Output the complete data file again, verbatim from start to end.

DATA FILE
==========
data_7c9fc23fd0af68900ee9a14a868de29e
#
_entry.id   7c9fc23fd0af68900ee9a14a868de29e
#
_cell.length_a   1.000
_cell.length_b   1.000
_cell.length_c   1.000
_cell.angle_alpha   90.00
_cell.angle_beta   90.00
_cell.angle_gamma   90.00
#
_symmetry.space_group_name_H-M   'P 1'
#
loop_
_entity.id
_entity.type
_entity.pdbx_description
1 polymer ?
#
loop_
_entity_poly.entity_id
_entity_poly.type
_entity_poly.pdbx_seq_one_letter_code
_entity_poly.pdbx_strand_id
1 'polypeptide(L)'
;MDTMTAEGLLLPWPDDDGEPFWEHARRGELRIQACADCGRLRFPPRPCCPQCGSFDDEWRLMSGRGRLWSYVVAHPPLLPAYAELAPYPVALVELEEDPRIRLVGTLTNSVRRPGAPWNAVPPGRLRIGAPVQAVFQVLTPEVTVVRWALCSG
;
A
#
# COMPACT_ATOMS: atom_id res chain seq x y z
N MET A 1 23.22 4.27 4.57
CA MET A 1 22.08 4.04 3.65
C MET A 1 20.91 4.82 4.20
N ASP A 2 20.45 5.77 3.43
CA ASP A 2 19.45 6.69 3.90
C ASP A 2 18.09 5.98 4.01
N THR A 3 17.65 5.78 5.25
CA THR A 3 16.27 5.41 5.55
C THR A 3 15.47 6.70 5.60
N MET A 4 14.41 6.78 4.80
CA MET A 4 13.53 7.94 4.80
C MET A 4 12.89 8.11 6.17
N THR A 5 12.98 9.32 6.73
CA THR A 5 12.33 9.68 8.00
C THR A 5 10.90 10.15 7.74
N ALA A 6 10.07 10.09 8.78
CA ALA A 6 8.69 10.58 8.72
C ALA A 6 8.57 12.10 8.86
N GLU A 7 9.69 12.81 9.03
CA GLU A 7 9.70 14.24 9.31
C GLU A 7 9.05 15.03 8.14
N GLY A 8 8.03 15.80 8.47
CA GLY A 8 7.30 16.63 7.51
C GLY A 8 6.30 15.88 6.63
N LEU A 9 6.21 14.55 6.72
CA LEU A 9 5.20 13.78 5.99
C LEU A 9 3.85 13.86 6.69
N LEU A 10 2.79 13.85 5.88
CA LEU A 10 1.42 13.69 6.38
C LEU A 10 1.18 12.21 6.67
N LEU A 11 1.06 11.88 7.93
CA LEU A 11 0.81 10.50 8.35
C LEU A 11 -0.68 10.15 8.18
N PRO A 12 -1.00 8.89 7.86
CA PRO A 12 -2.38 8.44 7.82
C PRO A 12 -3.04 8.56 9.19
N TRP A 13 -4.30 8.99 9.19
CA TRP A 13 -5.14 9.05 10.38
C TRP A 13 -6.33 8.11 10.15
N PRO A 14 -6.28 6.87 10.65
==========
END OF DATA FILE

data_7c9fc23fd0af68900ee9a14a868de29e
#
_entry.id   7c9fc23fd0af68900ee9a14a868de29e
#
_cell.length_a   1.000
_cell.length_b   1.000
_cell.length_c   1.000
_cell.angle_alpha   90.00
_cell.angle_beta   90.00
_cell.angle_gamma   90.00
#
_symmetry.space_group_name_H-M   'P 1'
#
loop_
_entity.id
_entity.type
_entity.pdbx_description
1 polymer ?
#
loop_
_entity_poly.entity_id
_entity_poly.type
_entity_poly.pdbx_seq_one_letter_code
_entity_poly.pdbx_strand_id
1 'polypeptide(L)'
;MDTMTAEGLLLPWPDDDGEPFWEHARRGELRIQACADCGRLRFPPRPCCPQCGSFDDEWRLMSGRGRLWSYVVAHPPLLPAYAELAPYPVALVELEEDPRIRLVGTLTNSVRRPGAPWNAVPPGRLRIGAPVQAVFQVLTPEVTVVRWALCSG
;
A
#
# COMPACT_ATOMS: atom_id res chain seq x y z
N MET A 1 23.22 4.27 4.57
CA MET A 1 22.08 4.04 3.65
C MET A 1 20.91 4.82 4.20
N ASP A 2 20.45 5.77 3.43
CA ASP A 2 19.45 6.69 3.90
C ASP A 2 18.09 5.98 4.01
N THR A 3 17.65 5.78 5.25
CA THR A 3 16.27 5.41 5.55
C THR A 3 15.47 6.70 5.60
N MET A 4 14.41 6.78 4.80
CA MET A 4 13.53 7.94 4.80
C MET A 4 12.89 8.11 6.17
N THR A 5 12.98 9.32 6.73
CA THR A 5 12.33 9.68 8.00
C THR A 5 10.90 10.15 7.74
N ALA A 6 10.07 10.09 8.78
CA ALA A 6 8.69 10.58 8.72
C ALA A 6 8.57 12.10 8.86
N GLU A 7 9.69 12.81 9.03
CA GLU A 7 9.70 14.24 9.31
C GLU A 7 9.05 15.03 8.14
N GLY A 8 8.03 15.80 8.47
CA GLY A 8 7.30 16.63 7.51
C GLY A 8 6.30 15.88 6.63
N LEU A 9 6.21 14.55 6.72
CA LEU A 9 5.20 13.78 5.99
C LEU A 9 3.85 13.86 6.69
N LEU A 10 2.79 13.85 5.88
CA LEU A 10 1.42 13.69 6.38
C LEU A 10 1.18 12.21 6.67
N LEU A 11 1.06 11.88 7.93
CA LEU A 11 0.81 10.50 8.35
C LEU A 11 -0.68 10.15 8.18
N PRO A 12 -1.00 8.89 7.86
CA PRO A 12 -2.38 8.44 7.82
C PRO A 12 -3.04 8.56 9.19
N TRP A 13 -4.30 8.99 9.19
CA TRP A 13 -5.14 9.05 10.38
C TRP A 13 -6.33 8.11 10.15
N PRO A 14 -6.28 6.87 10.65